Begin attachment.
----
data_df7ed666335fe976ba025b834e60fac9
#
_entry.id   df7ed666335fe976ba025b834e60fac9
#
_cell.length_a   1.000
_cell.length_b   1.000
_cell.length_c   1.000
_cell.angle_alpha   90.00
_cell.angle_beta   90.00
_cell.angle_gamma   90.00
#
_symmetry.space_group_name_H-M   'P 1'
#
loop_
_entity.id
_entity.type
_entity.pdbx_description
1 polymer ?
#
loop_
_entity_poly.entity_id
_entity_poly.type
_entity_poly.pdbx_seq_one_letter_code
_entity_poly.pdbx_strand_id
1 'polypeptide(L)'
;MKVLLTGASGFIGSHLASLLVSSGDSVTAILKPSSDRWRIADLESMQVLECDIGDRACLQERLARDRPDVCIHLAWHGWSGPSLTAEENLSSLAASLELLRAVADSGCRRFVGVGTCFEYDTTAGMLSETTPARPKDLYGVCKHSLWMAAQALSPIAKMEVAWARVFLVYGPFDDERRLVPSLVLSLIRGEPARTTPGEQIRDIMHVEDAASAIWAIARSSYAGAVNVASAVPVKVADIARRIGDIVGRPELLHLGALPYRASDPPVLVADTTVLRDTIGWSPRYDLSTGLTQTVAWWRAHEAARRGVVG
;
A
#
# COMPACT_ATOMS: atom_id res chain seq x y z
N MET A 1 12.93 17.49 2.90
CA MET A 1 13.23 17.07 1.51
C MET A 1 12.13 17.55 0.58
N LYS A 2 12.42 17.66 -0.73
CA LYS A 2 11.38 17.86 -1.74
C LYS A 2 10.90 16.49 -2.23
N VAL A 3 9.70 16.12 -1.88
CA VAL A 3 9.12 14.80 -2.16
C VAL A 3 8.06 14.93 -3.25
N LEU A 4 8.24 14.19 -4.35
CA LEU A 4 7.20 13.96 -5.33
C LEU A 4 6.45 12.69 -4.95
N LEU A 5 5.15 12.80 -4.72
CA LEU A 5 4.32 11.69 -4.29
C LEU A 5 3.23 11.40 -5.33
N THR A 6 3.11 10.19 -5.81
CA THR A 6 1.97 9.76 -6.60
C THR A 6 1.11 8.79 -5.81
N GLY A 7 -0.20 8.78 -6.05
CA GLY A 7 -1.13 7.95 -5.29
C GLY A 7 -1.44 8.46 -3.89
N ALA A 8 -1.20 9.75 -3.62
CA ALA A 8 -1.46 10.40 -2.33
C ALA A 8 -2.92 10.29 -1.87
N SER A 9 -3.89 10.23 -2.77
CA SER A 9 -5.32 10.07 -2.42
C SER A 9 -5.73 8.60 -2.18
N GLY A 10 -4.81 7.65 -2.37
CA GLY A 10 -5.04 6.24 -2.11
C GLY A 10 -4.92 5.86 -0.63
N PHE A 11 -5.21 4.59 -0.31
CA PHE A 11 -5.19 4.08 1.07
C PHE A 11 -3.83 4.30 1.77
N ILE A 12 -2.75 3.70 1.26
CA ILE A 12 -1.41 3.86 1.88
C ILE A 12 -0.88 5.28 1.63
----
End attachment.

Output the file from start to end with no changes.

data_df7ed666335fe976ba025b834e60fac9
#
_entry.id   df7ed666335fe976ba025b834e60fac9
#
_cell.length_a   1.000
_cell.length_b   1.000
_cell.length_c   1.000
_cell.angle_alpha   90.00
_cell.angle_beta   90.00
_cell.angle_gamma   90.00
#
_symmetry.space_group_name_H-M   'P 1'
#
loop_
_entity.id
_entity.type
_entity.pdbx_description
1 polymer ?
#
loop_
_entity_poly.entity_id
_entity_poly.type
_entity_poly.pdbx_seq_one_letter_code
_entity_poly.pdbx_strand_id
1 'polypeptide(L)'
;MKVLLTGASGFIGSHLASLLVSSGDSVTAILKPSSDRWRIADLESMQVLECDIGDRACLQERLARDRPDVCIHLAWHGWSGPSLTAEENLSSLAASLELLRAVADSGCRRFVGVGTCFEYDTTAGMLSETTPARPKDLYGVCKHSLWMAAQALSPIAKMEVAWARVFLVYGPFDDERRLVPSLVLSLIRGEPARTTPGEQIRDIMHVEDAASAIWAIARSSYAGAVNVASAVPVKVADIARRIGDIVGRPELLHLGALPYRASDPPVLVADTTVLRDTIGWSPRYDLSTGLTQTVAWWRAHEAARRGVVG
;
A
#
# COMPACT_ATOMS: atom_id res chain seq x y z
N MET A 1 12.93 17.49 2.90
CA MET A 1 13.23 17.07 1.51
C MET A 1 12.13 17.55 0.58
N LYS A 2 12.42 17.66 -0.73
CA LYS A 2 11.38 17.86 -1.74
C LYS A 2 10.90 16.49 -2.23
N VAL A 3 9.70 16.12 -1.88
CA VAL A 3 9.12 14.80 -2.16
C VAL A 3 8.06 14.93 -3.25
N LEU A 4 8.24 14.19 -4.35
CA LEU A 4 7.20 13.96 -5.33
C LEU A 4 6.45 12.69 -4.95
N LEU A 5 5.15 12.80 -4.72
CA LEU A 5 4.32 11.69 -4.29
C LEU A 5 3.23 11.40 -5.33
N THR A 6 3.11 10.19 -5.81
CA THR A 6 1.97 9.76 -6.60
C THR A 6 1.11 8.79 -5.81
N GLY A 7 -0.20 8.78 -6.05
CA GLY A 7 -1.13 7.95 -5.29
C GLY A 7 -1.44 8.46 -3.89
N ALA A 8 -1.20 9.75 -3.62
CA ALA A 8 -1.46 10.40 -2.33
C ALA A 8 -2.92 10.29 -1.87
N SER A 9 -3.89 10.23 -2.77
CA SER A 9 -5.32 10.07 -2.42
C SER A 9 -5.73 8.60 -2.18
N GLY A 10 -4.81 7.65 -2.37
CA GLY A 10 -5.04 6.24 -2.11
C GLY A 10 -4.92 5.86 -0.63
N PHE A 11 -5.21 4.59 -0.31
CA PHE A 11 -5.19 4.08 1.07
C PHE A 11 -3.83 4.30 1.77
N ILE A 12 -2.75 3.70 1.26
CA ILE A 12 -1.41 3.86 1.88
C ILE A 12 -0.88 5.28 1.63